Strength training in endurance runners.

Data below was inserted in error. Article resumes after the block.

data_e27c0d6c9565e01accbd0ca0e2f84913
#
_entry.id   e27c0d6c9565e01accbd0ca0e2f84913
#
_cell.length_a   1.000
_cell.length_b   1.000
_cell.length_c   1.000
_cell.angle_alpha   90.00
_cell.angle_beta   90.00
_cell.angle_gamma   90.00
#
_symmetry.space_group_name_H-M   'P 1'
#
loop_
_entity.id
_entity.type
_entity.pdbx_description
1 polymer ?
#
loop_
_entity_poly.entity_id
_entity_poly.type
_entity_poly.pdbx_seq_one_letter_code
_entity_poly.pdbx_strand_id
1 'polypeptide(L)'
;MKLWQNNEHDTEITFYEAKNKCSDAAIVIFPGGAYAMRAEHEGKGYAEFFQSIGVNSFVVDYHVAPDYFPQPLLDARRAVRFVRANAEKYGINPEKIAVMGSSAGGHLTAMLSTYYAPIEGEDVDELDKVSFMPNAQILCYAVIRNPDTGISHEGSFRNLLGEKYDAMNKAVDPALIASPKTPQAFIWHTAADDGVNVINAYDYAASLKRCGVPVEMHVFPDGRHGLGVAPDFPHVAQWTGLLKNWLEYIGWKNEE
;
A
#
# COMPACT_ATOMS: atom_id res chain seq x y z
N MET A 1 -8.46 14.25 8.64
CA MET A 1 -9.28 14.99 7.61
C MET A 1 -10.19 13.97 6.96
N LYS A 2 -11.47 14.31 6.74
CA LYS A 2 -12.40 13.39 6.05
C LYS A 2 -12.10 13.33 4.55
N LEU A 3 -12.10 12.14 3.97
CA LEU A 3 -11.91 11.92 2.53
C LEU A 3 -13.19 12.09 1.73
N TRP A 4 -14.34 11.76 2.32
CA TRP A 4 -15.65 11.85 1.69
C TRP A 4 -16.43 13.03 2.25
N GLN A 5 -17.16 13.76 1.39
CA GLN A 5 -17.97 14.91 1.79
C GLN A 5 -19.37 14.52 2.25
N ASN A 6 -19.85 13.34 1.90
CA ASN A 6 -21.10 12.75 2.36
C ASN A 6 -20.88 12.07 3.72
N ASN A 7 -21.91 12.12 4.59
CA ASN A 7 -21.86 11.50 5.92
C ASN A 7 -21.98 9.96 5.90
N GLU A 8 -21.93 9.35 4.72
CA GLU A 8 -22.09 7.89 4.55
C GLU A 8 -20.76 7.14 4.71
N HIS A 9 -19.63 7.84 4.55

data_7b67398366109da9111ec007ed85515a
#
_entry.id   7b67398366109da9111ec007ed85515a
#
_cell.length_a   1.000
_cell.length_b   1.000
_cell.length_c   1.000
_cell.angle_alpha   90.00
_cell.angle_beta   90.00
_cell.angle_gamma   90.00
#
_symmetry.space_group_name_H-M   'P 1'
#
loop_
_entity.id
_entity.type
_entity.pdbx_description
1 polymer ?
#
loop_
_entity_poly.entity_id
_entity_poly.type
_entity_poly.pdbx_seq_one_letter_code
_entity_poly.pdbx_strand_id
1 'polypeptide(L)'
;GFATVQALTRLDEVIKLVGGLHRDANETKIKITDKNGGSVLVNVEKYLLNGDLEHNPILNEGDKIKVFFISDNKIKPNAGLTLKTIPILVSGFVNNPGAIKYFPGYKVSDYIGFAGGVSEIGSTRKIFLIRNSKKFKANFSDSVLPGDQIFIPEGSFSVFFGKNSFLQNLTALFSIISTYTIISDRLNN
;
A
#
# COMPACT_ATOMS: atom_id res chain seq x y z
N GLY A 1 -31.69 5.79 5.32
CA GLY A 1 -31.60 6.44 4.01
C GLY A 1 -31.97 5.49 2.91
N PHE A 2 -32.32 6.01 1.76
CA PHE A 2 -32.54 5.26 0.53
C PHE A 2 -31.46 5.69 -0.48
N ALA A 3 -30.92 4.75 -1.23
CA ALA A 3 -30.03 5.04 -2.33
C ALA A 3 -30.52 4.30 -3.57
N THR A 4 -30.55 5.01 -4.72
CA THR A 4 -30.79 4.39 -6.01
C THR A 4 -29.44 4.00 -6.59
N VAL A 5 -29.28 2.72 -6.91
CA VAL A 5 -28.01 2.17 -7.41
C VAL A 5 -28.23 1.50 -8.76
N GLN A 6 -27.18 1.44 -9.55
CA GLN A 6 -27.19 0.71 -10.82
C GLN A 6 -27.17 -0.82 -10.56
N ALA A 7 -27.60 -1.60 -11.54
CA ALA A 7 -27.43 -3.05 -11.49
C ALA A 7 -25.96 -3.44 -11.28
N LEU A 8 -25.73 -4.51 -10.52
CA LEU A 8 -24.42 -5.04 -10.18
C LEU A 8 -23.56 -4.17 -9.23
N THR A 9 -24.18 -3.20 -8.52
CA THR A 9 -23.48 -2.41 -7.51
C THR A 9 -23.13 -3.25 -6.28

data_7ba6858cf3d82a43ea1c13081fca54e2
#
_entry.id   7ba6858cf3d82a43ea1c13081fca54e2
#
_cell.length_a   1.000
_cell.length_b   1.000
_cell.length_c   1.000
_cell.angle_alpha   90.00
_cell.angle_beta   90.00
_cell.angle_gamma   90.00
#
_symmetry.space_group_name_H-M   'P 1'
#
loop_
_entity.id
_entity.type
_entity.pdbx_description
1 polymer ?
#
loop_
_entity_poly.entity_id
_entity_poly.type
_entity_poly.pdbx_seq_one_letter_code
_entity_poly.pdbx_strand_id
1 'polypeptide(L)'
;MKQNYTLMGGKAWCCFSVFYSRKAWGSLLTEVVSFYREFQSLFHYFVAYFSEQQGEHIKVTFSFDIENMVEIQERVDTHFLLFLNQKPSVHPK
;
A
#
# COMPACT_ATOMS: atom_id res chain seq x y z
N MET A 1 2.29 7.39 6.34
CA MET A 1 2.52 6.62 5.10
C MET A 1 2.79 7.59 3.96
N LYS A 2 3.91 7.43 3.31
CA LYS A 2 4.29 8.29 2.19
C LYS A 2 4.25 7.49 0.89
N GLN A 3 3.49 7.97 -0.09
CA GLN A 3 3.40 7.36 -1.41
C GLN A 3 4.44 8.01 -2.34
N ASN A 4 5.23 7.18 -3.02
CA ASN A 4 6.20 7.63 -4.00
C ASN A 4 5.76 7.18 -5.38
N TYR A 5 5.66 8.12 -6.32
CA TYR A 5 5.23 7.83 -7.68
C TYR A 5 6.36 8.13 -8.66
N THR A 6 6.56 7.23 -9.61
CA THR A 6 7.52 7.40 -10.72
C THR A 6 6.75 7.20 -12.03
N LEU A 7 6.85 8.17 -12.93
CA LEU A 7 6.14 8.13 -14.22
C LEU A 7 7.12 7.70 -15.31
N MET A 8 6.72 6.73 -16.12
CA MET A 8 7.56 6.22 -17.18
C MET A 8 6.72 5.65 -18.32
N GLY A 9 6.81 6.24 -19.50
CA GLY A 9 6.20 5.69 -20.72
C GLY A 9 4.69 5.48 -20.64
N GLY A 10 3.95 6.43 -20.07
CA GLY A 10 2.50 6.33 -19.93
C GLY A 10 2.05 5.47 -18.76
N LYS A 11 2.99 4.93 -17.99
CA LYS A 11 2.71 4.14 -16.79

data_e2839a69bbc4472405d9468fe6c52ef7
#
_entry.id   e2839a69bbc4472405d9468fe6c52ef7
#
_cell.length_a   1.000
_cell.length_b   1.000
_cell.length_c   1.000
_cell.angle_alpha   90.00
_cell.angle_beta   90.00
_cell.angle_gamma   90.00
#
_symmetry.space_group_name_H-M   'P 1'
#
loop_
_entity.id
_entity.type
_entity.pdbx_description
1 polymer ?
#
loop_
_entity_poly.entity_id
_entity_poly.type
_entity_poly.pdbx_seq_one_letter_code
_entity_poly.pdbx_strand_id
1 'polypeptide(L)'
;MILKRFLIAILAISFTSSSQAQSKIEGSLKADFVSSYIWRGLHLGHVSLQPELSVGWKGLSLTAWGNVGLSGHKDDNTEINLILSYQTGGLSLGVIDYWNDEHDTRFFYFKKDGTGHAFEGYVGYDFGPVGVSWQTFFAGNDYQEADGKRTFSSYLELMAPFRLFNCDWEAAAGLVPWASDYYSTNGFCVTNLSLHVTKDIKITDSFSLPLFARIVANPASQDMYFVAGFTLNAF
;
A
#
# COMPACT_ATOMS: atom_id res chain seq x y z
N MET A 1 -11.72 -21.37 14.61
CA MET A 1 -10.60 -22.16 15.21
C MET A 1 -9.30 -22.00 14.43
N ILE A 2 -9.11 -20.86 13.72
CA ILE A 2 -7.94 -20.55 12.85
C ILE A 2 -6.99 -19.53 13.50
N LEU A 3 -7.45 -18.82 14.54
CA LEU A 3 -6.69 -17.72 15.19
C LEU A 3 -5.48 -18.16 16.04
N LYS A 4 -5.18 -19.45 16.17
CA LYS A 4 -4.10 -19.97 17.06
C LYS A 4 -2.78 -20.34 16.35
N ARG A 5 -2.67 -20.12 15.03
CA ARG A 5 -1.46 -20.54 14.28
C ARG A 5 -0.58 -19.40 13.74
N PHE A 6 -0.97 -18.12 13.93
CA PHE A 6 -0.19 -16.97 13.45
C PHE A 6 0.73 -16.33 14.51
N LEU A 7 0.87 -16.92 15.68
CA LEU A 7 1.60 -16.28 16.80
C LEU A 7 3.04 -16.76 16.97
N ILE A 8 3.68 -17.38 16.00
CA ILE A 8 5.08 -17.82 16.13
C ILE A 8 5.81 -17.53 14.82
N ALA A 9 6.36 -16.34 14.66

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This study examined effects of periodized maximal versus explosive strength training and reduced strength training, combined with endurance training, on neuromuscular and endurance performance in recreational endurance runners. Subjects first completed 6 weeks of preparatory strength training. Then, groups of maximal strength (MAX, n=11), explosive strength (EXP, n=10) and circuit training (C, n=7) completed an 8-week strength training intervention, followed by 14 weeks of reduced strength training. Maximal strength (1RM) and muscle activation (EMG) of leg extensors, countermovement jump (CMJ), maximal oxygen uptake (VO(2MAX)), velocity at VO(2MAX) (vVO(2MAX)) running economy (RE) and basal serum hormones were measured. 1RM and CMJ improved (p<0.05) in all groups accompanied by increased EMG in MAX and EXP (p<0.05) during strength training. Minor changes occurred in VO(2MAX), but vVO(2MAX) improved in all groups (p<0.05) and RE in EXP (p<0.05). During reduced strength training 1RM and EMG decreased in MAX (p<0.05) while vVO(2MAX) in MAX and EXP (p<0.05) and RE in MAX (p<0.01) improved. Serum testosterone and cortisol remained unaltered. Maximal or explosive strength training performed concurrently with endurance training was more effective in improving strength and neuromuscular performance and in enhancing vVO (2MAX) and RE in recreational endurance runners than concurrent circuit and endurance training.